Wednesday, January 30, 2013

Medicare "Improvement Standard" Settlement Approved by Federal Judge

Last October I discussed an important settlement in a class action lawsuit brought against the Department of Health and Human Services that would end Medicare's longtime practice of imposing an "improvement" requirement for persons doing rehab as a condition for continuing Medicare coverage during the statutory 100-day period.

I'm happy to report that on January 24, 2013 the settlement was approved by the Chief Judge of the Federal District Court for the District of Vermont.  

Going forward, Medicare coverage should be provided for up to 100 days (with a patient co-pay beginning the 21st day) so long as a patient requires skilled care, regardless of whether their condition is "improving."

Here is a press release discussing the settlement in more detail.

Blustein, Shapiro, Rich & Barone's Elder Law attorneys can help you plan for, or litigate, elder care.

Friday, January 25, 2013

Crisis Averted -- Federal Estate and Gift Tax "Permancy" Achieved

For years, estate planners have been fretting about the potential impact of a "sunset" of existing federal estate and gift tax legislation that would have resulted in a significant reduction in the federal estate and gift tax exemptions.  As 2012 drew to a close and our federal government crept towards the edge of the "fiscal cliff," we faced the real possibility of a reduction in the federal estate and gift tax exemption from $5.12 million per person with a top tax rate of 35%, to a $1 million per person exemption and a top rate of 55%.

Fortunately, in the wee hours on New Years' Day, 2013, Congress passed sweeping tax legislation - known as the Taxpayer Relief Act ("TRA") -  that incorporated a "permanent" solution to the estate and gift tax issue.  Here are a few key highlights of the TRA as it pertains to estate and gift tax rules:
  • Estate Taxes: an estate tax is a federal tax (and in some states also includes a state tax) on the transfer of a deceased person's assets to his heirs and beneficiaries, and can include prior transfers made to those heirs and beneficiaries. However, under federal law, there is a certain amount that can be transferred without incurring any tax liability. In 2010, every individual could transfer (gift) up to $5 million tax-free during life or at death to avoid paying estate taxes on that amount. This amount is called the "basic exclusion amount" and is adjusted for inflation (usually on an annual basis). In 2012 it was raised to $5.12 million per person.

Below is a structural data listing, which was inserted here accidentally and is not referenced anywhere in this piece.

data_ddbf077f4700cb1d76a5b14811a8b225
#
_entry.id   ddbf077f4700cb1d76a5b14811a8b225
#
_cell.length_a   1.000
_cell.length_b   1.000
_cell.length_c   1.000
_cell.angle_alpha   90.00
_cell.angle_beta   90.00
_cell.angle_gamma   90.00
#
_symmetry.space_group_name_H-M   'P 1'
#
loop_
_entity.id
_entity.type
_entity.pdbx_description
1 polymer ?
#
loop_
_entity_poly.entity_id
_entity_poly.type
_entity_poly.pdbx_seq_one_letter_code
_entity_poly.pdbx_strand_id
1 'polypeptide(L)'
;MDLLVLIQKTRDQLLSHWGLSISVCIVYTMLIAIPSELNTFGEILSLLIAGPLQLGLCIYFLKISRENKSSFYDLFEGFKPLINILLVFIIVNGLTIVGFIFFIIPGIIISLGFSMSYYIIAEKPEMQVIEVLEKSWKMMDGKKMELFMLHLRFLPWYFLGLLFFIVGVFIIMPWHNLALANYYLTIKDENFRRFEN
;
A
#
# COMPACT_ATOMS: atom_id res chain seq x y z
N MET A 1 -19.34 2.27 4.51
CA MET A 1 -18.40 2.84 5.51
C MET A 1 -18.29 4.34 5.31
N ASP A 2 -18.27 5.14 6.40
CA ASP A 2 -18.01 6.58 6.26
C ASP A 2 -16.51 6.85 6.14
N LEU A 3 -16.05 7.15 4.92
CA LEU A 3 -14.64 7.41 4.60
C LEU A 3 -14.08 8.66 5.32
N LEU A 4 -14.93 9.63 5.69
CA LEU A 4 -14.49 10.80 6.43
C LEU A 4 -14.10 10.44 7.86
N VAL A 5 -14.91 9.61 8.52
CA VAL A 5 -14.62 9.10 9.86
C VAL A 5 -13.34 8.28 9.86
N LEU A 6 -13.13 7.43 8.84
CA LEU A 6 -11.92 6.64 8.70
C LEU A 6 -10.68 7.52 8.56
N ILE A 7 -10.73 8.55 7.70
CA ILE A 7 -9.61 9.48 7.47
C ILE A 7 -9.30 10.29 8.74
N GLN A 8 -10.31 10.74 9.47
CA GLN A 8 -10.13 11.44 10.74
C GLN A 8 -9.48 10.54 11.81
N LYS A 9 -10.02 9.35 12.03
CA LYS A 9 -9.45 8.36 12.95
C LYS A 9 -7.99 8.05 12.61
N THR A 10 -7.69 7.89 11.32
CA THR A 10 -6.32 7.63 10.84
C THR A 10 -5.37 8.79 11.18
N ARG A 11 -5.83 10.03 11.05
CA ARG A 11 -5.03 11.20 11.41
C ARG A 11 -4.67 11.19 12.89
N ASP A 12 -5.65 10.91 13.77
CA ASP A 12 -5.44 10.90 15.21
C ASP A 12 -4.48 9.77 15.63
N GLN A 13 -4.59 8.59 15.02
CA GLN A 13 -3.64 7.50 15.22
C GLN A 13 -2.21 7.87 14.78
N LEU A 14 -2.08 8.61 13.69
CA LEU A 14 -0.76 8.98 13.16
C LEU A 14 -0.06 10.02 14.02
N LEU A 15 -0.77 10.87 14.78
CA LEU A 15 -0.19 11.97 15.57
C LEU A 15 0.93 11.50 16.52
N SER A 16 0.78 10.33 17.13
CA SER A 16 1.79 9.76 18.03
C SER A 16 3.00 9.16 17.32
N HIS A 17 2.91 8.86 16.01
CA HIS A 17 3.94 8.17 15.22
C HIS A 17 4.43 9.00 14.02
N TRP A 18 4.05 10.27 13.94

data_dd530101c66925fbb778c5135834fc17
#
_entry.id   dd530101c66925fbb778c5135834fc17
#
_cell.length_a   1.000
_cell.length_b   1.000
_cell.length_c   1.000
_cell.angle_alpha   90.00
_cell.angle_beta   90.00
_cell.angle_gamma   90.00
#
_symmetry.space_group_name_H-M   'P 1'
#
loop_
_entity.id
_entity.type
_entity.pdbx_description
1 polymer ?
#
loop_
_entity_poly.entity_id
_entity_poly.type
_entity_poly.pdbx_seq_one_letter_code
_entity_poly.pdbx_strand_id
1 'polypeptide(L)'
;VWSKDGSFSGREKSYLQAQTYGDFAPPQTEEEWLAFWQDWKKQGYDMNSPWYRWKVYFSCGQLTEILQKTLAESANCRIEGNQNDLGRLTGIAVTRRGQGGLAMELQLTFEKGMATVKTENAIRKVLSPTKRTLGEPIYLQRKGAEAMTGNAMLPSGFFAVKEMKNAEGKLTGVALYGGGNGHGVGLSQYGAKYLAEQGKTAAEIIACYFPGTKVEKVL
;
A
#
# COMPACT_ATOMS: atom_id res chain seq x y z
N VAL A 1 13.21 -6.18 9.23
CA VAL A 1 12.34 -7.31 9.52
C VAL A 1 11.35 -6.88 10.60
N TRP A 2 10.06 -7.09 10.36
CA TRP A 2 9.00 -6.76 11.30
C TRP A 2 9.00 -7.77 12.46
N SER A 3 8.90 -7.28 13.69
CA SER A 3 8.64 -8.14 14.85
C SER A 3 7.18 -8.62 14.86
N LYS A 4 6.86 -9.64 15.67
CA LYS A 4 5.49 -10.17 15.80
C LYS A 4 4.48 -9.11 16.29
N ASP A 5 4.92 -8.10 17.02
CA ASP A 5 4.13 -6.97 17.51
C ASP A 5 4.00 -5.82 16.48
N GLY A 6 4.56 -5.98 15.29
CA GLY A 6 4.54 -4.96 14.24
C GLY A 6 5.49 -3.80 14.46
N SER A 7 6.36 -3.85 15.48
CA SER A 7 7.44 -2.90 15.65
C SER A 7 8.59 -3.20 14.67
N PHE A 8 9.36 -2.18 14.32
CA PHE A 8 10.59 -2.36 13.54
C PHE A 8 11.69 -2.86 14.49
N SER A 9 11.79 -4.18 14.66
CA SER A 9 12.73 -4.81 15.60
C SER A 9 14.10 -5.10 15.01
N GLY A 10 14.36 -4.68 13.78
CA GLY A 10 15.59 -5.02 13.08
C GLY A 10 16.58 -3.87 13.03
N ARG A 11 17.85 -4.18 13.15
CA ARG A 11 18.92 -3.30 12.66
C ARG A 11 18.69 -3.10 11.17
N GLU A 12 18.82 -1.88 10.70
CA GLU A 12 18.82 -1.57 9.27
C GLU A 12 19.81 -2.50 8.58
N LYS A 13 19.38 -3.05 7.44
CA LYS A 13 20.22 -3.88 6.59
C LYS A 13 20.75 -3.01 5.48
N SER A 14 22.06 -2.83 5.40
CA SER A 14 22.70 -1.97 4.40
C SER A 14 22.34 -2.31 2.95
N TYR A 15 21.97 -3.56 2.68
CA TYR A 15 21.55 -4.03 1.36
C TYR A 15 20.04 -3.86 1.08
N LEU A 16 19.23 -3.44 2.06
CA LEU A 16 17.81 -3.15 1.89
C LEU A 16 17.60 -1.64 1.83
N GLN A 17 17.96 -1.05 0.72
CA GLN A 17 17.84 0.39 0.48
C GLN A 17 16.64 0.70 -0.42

This year's new "fiscal cliff legislation" did not change how much an individual could transfer during life or at death to avoid paying federal estate taxes on that amount. And, on January 11, 2013, the IRS announced that the estate tax exclusion amount for individuals who die in 2013 is now $5.25 million, as the prior figure has now been adjusted for inflation.
  • Married Couples: the TRA did not change prior law that stated that spouses do not have to pay estate tax when they inherit from the other spouse. Rather, when the first spouse dies, the other spouse can inherit the entire estate and any estate tax due would be postponed until the second spouse dies. This is called the "marital deduction." If the surviving spouse is not a U.S. citizen, then there are restrictions on how much can be passed to the surviving spouse tax-free. It is also important to remember that this type of tax benefit between spouses is not always automatic - any married couple who may be subject to estate tax should seek the advice of an attorney to make sure their estate plan is properly set up to take advantage of this particular tax incentive.
  • Lifetime Gifts: the current basic exclusion amount of $5.25 million per individual is an exclusion for both lifetime gifts and gifts at death. This is often referred to as the "unified credit" amount. For example, an individual could transfer assets of $3 million during their lifetime and an additional $2.25 million at death, and the total, $5.25 million, would not be subject to either gift or estate tax. However, if an individual transferred more than the $5.25 limit, that individual (or the heirs) will owe a tax of up to 40%.

    The donor should report any gifts made during their lifetime to the IRS so a proper calculation can be made at the donor's death. Using the above example, the $3 million lifetime gift would have been reported to the IRS even though no gift tax would be due. And, the IRS would then know that individual had $2.25 remaining to pass at death free of estate taxes.
  • Annual Gift Exclusion: there is an amount each year that can be transferred without counting toward the $5.25 exclusion amount. In 2013, that amount is $14,000 per year, per person (called an "annual exclusion amount"). For example, an individual can give three different people $14,000 in 2013, and it will not count toward the $5.25 lifetime exemption amount. Couples can double this amount and give $28,000 per person per year.
The TRA provides welcome assurance to Americans that they can engage in estate tax planning with a modicum of certainty that their tax planning will not be undone by a dramatic reduction in the federal estate tax exemption.  But keep in mind that no tax legislation is truly "permanent," and a regular review of one's estate plan with an experienced estate planning attorney is always the best way to ensure the desired outcome.